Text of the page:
White People, What Are We Thinking?

It’s time for white people to check our thinking. Right now.

What are we thinking? I don’t mean, as in, What are we THINKING?? No, I mean, as in, what are we as white people actually thinking right now as the U.S. moves into week two of protests and month three of social distancing? What are we thinking about race, the president, Covid-19, about anything?

As a teacher, I often found that my white college students, who were studying to become teachers in public schools, were uncomfortable talking about race. They did not want to say the “wrong” thing and get called out or challenged. That’s the trade off, though, for talking openly and honestly about race. We get to talk, but we will get things wrong, and we might–will no doubt–have that pointed out. Dont worry, this is a judgement free zone–the point is to think about what we are thinking.

Here is an important point: we must think about what we are thinking so that we can know who we are, and what we support or oppose. To start with, I have a lot of faith in people. I give us credit for generally wanting to do the right thing, to get along with each other, to help each other, and to be able to see injustice and be offended by it.

So I’m going to throw some random thoughts that some of us may or may not be having these days, as we watch FOX or CNN or MSNBC, or even Lifetime. I’m wondering if we’re thinking some of the same things.

  • Covid-19 is easing up, so we can go out to eat. Or to church. Or to a ballgame.
  • Football should start on time in the fall. Especially college football.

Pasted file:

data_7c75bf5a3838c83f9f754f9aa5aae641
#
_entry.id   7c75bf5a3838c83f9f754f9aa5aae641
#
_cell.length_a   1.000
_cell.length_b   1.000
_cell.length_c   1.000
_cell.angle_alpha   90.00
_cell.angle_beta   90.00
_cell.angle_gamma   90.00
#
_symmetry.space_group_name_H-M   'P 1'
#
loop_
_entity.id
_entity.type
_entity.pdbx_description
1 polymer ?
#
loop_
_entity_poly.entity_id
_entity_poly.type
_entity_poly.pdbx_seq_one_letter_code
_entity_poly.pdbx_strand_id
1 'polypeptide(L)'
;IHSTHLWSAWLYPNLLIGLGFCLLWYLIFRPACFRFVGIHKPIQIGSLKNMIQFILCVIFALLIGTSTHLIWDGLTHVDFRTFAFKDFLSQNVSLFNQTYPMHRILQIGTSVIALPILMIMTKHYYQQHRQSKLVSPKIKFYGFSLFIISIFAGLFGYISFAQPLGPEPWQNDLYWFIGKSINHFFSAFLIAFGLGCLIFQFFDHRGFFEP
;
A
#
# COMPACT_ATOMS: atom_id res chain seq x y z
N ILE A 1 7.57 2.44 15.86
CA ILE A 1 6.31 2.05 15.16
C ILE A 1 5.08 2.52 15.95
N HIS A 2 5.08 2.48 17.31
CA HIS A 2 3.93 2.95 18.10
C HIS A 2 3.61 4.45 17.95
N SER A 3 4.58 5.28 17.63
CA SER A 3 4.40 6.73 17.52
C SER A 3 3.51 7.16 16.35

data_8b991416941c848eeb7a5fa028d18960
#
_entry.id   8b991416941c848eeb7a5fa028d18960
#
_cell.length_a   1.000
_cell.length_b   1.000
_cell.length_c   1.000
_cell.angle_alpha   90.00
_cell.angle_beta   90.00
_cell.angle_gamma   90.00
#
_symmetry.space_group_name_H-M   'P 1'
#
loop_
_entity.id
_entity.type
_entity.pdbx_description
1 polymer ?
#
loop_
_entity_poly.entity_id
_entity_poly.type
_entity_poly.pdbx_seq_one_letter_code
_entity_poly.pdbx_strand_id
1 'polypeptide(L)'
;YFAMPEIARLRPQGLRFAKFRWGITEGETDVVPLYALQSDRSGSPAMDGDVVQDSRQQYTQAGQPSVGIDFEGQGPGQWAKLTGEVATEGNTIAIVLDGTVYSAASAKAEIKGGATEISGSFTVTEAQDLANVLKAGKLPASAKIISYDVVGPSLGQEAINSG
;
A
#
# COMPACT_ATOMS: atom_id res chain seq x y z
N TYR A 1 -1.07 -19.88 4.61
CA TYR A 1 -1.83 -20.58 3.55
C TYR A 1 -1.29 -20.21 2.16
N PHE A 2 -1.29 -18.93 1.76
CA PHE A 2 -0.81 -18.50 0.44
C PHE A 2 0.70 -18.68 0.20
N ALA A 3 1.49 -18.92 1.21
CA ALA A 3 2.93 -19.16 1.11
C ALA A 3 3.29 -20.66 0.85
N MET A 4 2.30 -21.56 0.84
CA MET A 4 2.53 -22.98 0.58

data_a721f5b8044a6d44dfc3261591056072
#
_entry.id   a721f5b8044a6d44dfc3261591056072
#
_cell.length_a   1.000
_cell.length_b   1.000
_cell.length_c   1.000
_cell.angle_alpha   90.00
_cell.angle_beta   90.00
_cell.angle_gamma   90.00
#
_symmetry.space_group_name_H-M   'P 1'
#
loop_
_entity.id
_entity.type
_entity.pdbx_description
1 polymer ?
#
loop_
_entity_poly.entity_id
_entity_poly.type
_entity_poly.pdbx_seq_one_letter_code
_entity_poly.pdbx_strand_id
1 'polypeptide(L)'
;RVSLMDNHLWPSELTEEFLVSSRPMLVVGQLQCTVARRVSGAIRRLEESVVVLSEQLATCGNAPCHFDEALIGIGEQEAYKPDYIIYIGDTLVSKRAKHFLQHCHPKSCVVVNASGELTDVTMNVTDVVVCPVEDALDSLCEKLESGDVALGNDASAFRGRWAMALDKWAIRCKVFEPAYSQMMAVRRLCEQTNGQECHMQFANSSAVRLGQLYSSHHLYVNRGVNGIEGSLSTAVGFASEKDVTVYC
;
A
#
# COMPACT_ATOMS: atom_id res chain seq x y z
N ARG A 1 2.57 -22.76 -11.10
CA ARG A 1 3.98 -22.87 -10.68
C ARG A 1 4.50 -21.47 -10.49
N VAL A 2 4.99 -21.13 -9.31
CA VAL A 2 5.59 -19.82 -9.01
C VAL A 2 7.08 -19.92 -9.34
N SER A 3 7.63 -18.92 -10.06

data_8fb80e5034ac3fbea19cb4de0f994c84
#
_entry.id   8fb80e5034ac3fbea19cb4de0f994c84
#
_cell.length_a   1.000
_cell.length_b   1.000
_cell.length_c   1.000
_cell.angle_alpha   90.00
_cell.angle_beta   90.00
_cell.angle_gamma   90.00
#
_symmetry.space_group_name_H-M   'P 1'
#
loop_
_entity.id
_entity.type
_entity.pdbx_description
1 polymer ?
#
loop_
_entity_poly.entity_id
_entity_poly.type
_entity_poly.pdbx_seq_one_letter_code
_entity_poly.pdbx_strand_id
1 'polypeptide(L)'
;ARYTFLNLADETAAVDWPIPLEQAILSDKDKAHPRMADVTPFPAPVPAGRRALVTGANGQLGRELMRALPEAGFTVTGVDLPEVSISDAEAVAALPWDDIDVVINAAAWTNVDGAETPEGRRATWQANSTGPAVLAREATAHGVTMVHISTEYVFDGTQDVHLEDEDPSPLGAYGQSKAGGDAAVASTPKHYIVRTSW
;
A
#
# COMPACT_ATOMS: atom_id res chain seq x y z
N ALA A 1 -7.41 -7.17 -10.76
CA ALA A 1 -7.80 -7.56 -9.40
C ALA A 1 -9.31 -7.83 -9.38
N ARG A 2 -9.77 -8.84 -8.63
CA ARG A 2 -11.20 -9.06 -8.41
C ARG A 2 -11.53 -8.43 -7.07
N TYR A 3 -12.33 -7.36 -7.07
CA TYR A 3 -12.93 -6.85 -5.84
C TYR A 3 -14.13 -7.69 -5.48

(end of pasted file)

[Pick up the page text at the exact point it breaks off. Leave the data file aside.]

• The cities are on fire. What we need is some law and order. It was necessary for the military to be called up to protect….(fill in the blank).
  • There do seem to be quite a few cops killing Black people, but….(fill in blank with your reason).
  • Covid-19 was spread from a Chinese laboratory. Or a Chinese bat. Either way, it was Chinese.
  • Sure black lives matter. All lives matter.
  • These protesters are all radicals.
  • Since Martin Luther King, Blacks have equal rights.
  • It’s embarrassing to wear a mask. People will look me strange, maybe even smirk.
  • If people don’t wear masks, we will build up herd immunity to Covid-19.
  • I feel guilty about race issues. Sometimes this turns to anger.
  • It feels like the U.S. is split right now on just about any and every issue.
  • Cops would not kill if they weren’t provoked by thugs and criminals.
  • President Trump….(fill in the blank with what you think about the president).
  • I’m worried this country won’t be the same as it was six months ago, but I hope it does.
  • Why aren’t Black people more grateful and appreciative that that I am not a racist?
  • I do not have white privilege because I’ve worked hard for anything I have.
  • I want to do something to support the protesters, but what?

Again, no judgement or moralizing here. I just think we ought to be clear about where we stand and how we feel about events going on around us. Maybe you are open to new ways of thinking. Maybe you are trying hard to empathize with others. Maybe not. For myself, I feel as though I come up short with being informed and being an ally to people….what do I think I should write here….people fighting for their rights?….fighting to breathe?…people whose cause I agree with? I am weighing out which group of people I want to offend least by speaking my own truth. Maybe you also think these things.